Computing with Sugar
Normally when one envisions a computer or calculator, an electronic device comes to mind. The ability to process information and perform options with it however is not limited to silicon transistors and copper wires. Researchers at the Friedrich Schiller University Jena have recently built a calculator that uses chemistry and sugar to arrive at solutions.
In electronic computers, transistors are used to build logic gates that represent Boolean operators like AND, OR, and NOT. The potential differences of the data coming in, is how the system determines what the output should be. In the researcher's sugar computer, this process is replicated using a fluorescent dye and a fluorescence quencher. If both a present, there will not be a fluorescence signal, which would be analogous to a 1 in binary. To get a 0, sugar can be added to the mix, as it will react with the quencher, preventing it from suppressing the dye.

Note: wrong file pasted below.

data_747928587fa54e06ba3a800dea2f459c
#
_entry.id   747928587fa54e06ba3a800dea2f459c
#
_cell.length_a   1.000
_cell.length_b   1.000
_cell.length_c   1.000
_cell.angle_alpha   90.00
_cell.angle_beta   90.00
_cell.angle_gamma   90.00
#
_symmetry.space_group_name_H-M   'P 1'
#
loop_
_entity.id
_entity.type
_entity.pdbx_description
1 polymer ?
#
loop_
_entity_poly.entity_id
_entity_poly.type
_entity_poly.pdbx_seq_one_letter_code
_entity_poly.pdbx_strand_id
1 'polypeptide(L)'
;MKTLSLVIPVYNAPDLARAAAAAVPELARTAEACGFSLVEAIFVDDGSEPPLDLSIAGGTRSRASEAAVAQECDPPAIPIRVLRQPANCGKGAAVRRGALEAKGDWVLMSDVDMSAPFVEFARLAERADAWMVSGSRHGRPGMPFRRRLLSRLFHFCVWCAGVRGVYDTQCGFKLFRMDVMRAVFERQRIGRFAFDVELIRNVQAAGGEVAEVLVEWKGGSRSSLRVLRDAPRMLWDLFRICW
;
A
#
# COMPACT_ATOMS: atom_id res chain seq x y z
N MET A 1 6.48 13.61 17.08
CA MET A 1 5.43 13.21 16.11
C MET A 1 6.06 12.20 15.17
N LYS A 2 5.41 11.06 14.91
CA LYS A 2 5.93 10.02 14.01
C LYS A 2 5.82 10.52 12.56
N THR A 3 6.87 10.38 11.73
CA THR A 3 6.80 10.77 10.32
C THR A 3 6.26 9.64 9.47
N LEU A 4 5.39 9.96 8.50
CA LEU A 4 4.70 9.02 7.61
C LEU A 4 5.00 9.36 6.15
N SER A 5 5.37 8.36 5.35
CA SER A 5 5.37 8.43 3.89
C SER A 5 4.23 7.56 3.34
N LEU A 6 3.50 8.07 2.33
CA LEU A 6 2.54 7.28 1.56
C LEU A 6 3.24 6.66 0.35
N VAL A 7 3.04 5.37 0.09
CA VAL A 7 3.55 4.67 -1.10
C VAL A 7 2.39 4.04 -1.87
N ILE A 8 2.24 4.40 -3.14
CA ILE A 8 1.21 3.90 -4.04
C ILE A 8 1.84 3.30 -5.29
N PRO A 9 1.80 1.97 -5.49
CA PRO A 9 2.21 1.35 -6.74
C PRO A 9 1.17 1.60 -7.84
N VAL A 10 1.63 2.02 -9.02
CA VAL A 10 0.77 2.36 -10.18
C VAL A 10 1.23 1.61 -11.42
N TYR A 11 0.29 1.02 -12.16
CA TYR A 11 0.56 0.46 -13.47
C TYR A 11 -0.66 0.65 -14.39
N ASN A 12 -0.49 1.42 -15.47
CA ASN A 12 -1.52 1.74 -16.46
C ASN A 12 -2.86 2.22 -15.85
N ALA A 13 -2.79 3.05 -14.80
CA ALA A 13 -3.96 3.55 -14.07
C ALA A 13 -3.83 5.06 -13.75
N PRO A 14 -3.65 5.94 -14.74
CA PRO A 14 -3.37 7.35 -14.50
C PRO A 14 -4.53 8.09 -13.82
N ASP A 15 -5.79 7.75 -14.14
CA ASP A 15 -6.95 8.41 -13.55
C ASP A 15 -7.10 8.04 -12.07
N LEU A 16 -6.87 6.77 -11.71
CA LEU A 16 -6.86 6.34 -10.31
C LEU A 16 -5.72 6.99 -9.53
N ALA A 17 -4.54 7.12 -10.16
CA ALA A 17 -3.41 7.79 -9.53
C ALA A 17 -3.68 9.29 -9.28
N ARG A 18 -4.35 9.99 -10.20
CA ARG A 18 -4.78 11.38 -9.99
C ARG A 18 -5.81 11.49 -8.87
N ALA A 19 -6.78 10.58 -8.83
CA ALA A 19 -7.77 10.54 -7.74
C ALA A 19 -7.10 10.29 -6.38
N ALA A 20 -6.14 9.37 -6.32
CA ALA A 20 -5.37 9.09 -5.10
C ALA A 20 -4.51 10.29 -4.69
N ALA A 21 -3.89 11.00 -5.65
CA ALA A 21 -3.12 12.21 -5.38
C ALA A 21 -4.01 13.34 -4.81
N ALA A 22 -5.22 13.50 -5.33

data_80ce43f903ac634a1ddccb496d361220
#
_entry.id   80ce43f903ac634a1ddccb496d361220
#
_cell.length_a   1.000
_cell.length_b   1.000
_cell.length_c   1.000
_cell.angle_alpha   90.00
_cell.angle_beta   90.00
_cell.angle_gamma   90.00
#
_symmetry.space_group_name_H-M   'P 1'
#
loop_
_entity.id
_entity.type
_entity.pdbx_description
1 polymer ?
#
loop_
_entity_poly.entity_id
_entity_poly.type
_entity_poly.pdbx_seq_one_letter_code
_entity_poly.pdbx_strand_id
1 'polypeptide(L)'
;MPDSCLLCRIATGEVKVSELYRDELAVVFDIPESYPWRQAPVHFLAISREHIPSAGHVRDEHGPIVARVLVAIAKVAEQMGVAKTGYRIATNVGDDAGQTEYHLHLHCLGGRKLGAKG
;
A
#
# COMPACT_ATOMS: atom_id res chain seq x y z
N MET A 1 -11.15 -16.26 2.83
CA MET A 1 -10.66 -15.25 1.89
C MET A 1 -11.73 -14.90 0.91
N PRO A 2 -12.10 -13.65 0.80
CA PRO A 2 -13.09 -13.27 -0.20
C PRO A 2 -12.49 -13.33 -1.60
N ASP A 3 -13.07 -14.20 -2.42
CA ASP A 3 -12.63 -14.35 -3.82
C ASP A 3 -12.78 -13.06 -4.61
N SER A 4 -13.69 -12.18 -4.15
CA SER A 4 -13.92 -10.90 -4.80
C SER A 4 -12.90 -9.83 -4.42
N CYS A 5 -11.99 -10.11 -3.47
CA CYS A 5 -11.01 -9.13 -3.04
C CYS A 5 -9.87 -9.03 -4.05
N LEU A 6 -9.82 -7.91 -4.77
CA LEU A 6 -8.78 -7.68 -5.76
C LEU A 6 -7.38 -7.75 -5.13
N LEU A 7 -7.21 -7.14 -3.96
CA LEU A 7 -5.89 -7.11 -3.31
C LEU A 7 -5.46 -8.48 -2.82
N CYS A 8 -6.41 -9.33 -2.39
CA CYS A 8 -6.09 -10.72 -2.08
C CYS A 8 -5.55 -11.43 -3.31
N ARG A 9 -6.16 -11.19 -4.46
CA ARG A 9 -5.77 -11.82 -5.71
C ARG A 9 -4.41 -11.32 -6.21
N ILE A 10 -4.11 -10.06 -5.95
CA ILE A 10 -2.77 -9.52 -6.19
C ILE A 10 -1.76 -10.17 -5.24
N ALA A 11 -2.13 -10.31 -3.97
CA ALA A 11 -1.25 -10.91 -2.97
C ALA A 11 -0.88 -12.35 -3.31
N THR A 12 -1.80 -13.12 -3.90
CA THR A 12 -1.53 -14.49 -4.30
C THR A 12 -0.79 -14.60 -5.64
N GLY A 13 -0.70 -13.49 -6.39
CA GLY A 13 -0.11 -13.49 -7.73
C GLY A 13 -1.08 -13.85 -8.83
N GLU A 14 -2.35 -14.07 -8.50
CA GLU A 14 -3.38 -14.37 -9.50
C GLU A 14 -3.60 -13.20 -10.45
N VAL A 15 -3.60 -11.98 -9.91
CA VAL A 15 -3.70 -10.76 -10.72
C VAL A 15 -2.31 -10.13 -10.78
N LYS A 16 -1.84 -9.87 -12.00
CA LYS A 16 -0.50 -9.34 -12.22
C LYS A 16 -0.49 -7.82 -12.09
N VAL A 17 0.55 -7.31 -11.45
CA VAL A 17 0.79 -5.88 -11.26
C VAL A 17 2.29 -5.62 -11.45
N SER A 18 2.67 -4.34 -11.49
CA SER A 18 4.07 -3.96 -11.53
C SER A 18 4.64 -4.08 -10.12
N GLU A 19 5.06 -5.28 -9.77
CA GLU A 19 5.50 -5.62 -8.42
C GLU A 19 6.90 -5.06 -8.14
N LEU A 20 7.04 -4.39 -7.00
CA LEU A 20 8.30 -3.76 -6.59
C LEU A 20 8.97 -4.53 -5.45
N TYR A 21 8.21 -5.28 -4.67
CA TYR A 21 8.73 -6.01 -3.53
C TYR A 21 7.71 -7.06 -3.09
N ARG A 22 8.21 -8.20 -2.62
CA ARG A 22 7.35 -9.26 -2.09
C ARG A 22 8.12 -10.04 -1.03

To prove that it works, the researchers gave their sugar computer the calculation 10+15 to answer, which it did, after forty minutes. The researchers have no designs to compete with electronics, but instead demonstrate a chemical system that could be applied for medical diagnostics by directly performing logical functions on bodily fluids.